Terkel, Working (Organizational Behavior) Case Study

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Her job has been entirely replaced by technology.) The interview I conducted with a NYC theatrical agent, "Brett Shelley," also noted the way in which humans can be reduced to something insignificant by the marketplace: "The client has spent 6 months of his life writing a screenplay -- but you'll know within a week, maybe two, if anybody's going to buy it. If not, there's very little chance for that script to be reconsidered." (Shelley Interview, 2014). The rather chilling sense of how dehumanizing people have become in large-scale corporate enterprises is perhaps best underscored by Jack Hunter, a Professor of Communications (who is so bewilderingly out of touch with reality that he thinks the Watergate affair will be easily forgiven and forgotten by the public). Hunter is accustomed to thinking of people in terms of mass audiences -- in other words, reducing them to demographic slices and parts of a giant collective to be persuaded and manipulated. He therefore describes his role in the ruling class that controls these masses in terms of power: "Communications specialists do have a sense of power. People will argue it's a misuse of power. When a person has so much control over behavior, we're distrustful. We must learn how to become humane at the same time." (Terkel 40). Hunter is persuasive as to why people distrust those who have control over large numbers of people -- however he doesn't seem to offer a persuasive reason to believe that corporate overlords will become more humane, or what might incentivize them to do so.Buy full Download Microsoft Word File paper
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Case Study on Terkel, Working (Organizational Behavior) the Assignment

Overall, the basic issues with the workplace in Terkel's interviews are fairly intuitive. People feel a greater sense of satisfaction from personal autonomy, from feeling connected to what they do -- the uneducated hillbilly farm wife seems much happier with her lot than the woman who works for Bell Telephone, and is assigned a number and constantly scrutinized for error. Even collective enterprises like unions that are designed to help, rather than exploit, workers can become problematic: because they must negotiate with management, there will always be workers who feel that too much power has been ceded to management. But the most important thing is something intangible: a sense of agency and a sense of humanity. The coal miner who says that nobody is satisfied working for another person does have a valid point: yet most of America is not self-employed. The real solution here must be to restore the sense of personal agency to workers even as they operate within the framework of larger institutions: just because a corporation is large does not mean it automatically has to be dehumanizing. Maybe the solution is to remember to place people before profits.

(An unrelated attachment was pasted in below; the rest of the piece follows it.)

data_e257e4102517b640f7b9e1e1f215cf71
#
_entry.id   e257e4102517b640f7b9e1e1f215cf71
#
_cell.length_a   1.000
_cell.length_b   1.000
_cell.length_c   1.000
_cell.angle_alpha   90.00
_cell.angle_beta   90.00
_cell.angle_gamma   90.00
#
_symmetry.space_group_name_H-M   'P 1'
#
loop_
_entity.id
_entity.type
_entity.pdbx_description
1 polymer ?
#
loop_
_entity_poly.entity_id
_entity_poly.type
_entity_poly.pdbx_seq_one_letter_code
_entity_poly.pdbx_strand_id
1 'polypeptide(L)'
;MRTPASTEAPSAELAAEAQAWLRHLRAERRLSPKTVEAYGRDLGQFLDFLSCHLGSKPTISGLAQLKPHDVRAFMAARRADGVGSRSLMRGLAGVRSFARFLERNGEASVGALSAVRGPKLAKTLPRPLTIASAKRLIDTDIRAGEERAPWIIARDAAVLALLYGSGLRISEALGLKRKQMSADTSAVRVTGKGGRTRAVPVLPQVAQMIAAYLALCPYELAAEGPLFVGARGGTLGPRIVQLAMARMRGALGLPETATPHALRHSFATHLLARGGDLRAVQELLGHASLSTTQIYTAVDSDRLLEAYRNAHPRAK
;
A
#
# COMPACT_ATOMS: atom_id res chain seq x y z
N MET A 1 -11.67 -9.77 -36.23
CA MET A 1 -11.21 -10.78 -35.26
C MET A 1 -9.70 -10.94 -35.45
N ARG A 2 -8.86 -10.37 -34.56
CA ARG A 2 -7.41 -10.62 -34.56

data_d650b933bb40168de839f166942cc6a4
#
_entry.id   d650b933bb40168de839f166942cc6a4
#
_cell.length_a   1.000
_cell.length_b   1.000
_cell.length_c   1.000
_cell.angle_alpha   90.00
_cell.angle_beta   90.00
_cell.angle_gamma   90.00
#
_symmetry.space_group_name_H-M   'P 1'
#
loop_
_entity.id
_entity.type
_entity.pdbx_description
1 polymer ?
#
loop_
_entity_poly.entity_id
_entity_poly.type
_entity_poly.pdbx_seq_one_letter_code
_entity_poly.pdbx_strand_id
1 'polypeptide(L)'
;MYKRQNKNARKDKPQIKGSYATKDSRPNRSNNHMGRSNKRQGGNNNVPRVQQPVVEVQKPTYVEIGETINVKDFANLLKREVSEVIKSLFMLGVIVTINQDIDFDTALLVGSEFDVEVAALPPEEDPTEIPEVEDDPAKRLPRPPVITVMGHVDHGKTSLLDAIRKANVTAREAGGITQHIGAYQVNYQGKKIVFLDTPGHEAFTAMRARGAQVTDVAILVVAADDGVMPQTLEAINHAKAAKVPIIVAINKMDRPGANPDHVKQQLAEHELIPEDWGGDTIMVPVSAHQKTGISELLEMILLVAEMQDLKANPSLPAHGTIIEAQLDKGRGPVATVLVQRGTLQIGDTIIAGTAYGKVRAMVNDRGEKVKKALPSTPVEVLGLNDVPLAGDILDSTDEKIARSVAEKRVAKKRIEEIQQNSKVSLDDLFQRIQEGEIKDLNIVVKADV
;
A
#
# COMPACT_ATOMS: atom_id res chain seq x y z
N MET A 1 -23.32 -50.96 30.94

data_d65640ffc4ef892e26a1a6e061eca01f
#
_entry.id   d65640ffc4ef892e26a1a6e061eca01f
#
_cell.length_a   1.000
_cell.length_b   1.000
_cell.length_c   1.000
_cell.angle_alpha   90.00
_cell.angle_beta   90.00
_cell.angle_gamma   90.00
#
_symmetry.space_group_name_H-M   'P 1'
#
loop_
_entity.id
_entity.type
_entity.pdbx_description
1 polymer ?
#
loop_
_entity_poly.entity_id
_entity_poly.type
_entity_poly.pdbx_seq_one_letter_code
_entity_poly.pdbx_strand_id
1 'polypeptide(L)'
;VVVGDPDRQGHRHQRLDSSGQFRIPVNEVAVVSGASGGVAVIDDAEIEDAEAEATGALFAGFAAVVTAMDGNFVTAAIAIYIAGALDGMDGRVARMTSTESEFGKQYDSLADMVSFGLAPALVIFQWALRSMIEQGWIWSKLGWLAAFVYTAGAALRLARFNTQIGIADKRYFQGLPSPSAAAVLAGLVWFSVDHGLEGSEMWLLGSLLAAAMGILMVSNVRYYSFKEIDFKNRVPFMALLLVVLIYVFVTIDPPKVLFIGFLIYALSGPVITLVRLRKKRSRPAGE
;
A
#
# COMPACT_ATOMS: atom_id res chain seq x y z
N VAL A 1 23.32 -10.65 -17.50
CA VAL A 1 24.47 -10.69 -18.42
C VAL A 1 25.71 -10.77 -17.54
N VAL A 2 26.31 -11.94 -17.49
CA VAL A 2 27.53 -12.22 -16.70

"BRETT SHELLEY" (Literary Agent, William Morris Endeavor Agency, NYC)

What is a typical day like in your job?

I am a literary agent in the New York offices of William Morris Endeavor. Everybody knows WME, because the Hollywood office is so well-known and Ari Emanuel is just a force of nature. But I'm not based in Hollywood, I'm based in New York. I represent writers -- people who write scripts for theatre, film, television, things like that. I have one or two composers who write musicals, but there is another agent in our office who basically specializes in musicals, so that's not really my main area of focus.

My clients are playwrights, mostly, but these days playwrights are also screenwriters and increasingly television writers. A lot of the big flagship HBO shows are staffed mostly with playwrights, and there's plenty of other stuff on TV that is written by people who came out of the New York theater. "New Girl" is a great example -- the showrunner on "New Girl" isn't my client, but she's got a typical trajectory of how things work, she started as a playwright like six or seven years ago, then she wrote a screenplay that got made, a romantic comedy with Ashton Kutcher and Natalie Portman, then off the back of that she sold her TV spec. It was originally titled "Chick With Dicks" or something like that, but of course to put it on network TV they can't use that title, so now it's called "New Girl."